Royals went on display after all

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After weeks of announcements that the royal family wouldn’t be waving to the masses as usual on the 17th of May, King Harald V and some of his closest family members made an appearance anyway. Then they set off on a surprise drive around Oslo in open vintage cars, including a swing through the grounds of the Oslo University Hospital at Ullevål, where the most seriously ill Covid-19 patients have been treated.

Norway’s royal family made an appearance on the palace balcony after all on Sunday. From left: Princess Ingrid Alexandra, Crown Prince Haakon, Prince Sverre Magnus, Crown Princess Mette-Marit, Queen Sonja and King Harald. PHOTO: Det kongelige hoff/Liv Anette Luane

The royal surprises began Sunday morning, when Crown Prince Haakon’s family walked down the long driveway of their estate in suburban Asker and met representatives of local schools and the community.

The family usually oversees the local children’s parade, but with all parades cancelled by the Corona crisis this year, they wanted to make up for it.

From there they headed, also in an open car, to local nursing homes. Health care personnel had clearly been tipped to the visit and managed to wheel some of the residents outdoors to receive royal greetings.

The crown couple drove around Asker first, before heading into Oslo and then setting off on a drive through the capital with King Harald and Queen Sonja. PHOTO: Det kongelige hoff/Liv Anette Luane

Then it was on to the Royal Palace, where King Harald and Queen Sonja were waiting despite having told a national TV audience on Saturday that they’d be spending the 17th of May at their summer home on Oslo’s Bygdøy peninsula and simply hosting a family luncheon. That proved to be a royal deception of sorts, but it all added up to a carefully orchestrated PR coup that also kept the royals from violating Corona containment measures.

At 1pm, they all came out on the palace balcony despite all the warnings that wouldn’t happen this year. The area in front of the balcony had indeed been cleared of the public, but to make room for a choir, musicians and (another surprise) young representatives from 74 of the more than 100 Oslo schools that otherwise would have marched in the Norwegian capital’s huge annual parade that had been cancelled along with all others. Health Minister Bent Høie had earlier declared that the area would be closed to the public on the 17th of May.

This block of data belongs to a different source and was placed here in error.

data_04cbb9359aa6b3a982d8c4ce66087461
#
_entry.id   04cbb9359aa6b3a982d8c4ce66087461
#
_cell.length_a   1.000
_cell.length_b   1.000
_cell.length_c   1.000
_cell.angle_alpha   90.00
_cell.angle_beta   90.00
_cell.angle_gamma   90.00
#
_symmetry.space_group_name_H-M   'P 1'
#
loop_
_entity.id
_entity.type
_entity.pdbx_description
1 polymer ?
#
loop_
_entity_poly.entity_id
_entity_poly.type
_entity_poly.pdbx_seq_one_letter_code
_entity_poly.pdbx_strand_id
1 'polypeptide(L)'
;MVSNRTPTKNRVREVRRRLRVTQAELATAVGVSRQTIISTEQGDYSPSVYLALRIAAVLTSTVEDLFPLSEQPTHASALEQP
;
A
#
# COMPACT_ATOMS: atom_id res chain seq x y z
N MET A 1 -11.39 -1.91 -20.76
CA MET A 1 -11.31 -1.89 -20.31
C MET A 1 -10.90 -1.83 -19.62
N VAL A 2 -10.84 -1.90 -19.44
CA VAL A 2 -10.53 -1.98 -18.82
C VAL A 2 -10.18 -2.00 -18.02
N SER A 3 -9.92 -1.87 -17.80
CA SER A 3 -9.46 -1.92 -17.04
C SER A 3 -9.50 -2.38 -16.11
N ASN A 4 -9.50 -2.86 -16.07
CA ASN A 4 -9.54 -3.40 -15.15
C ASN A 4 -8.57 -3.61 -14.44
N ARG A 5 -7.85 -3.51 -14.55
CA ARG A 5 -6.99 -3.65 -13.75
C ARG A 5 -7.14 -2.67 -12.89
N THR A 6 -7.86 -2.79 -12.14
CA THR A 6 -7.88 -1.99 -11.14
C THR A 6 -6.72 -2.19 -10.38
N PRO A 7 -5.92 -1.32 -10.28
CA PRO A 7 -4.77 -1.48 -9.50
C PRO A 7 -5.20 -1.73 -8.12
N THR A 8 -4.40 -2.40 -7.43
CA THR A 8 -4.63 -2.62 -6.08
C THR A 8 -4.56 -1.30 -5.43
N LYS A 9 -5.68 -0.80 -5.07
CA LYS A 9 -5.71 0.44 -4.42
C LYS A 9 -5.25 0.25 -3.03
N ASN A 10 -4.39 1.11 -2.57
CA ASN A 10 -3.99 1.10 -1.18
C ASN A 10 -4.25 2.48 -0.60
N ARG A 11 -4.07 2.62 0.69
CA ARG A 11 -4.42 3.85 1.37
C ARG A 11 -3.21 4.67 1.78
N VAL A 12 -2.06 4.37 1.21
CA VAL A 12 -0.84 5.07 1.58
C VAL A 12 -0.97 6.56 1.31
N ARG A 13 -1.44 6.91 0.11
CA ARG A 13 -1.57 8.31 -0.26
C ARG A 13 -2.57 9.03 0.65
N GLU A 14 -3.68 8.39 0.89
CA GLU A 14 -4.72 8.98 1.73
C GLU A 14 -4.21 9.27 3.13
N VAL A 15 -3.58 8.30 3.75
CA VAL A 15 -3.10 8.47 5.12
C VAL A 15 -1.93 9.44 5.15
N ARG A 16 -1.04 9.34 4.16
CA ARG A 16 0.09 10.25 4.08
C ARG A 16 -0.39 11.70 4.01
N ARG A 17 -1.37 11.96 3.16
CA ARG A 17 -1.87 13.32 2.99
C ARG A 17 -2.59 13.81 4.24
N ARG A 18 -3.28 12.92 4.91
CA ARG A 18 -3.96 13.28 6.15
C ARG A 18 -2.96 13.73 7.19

Related video: Earlier cheers on the 17th of May

The royal family then joined in an effort to get Norwegians all over the country to sing the national anthem Ja vi elsker together. It was clearly more successful than efforts elsewhere such as on Oslo’s City Hall Plaza, where canons roared from the Akershus Fortress on schedule at 1pm but few managed to mount a coordinated songfest.

King Harald and Queen Sonja rolled out of the palace and taken on a surprise Sunday drive through the capital in their historic 1939 roadster. PHOTO: Det kongelige hoff/Øivind Møller Bakken

Norwegian Broadcasting (NRK) could then report the last big royal surprise of the day, when King Harald and Queen Sonja were driven out of the palace in a convertible roadster from 1939, followed by Crown Prince Haakon and Crown Princess Mette-Marit in the palace’s vintage Lincoln Continental convertible. That’s the same car that carried them as newlyweds from the Oslo Cathedral to the palace in 2001, and Haakon’s newlywed parents in 1968.

They drove in a police-escorted convoy from the palace through downtown Oslo. Grønland, Kampen and the popular Grünerløkka area, past Sofienberg Park and then to Oslo University Hospital Ullevål. It’s been on the frontline of the battle against the Corona virus, and where the most seriously ill Covid-19 patients have been treated.

The royals clearly wanted to acknowledge the recent heroic contributions of health care workers, and the King’s Guards’ music corps was in place to add to the festivities. Many nurses and doctors were also liberated from the hospital wards to line the streets within the sprawling hospital complex and wave back at the royal visitors.

Then the royal family finally headed to the king’s summer home on Bygdøy, where the table was set for a 17th of May luncheon with traditional fare including two types of smoked salmon and potato pancakes to wrap around sausages.

NewsInEnglish.no/Nina Berglund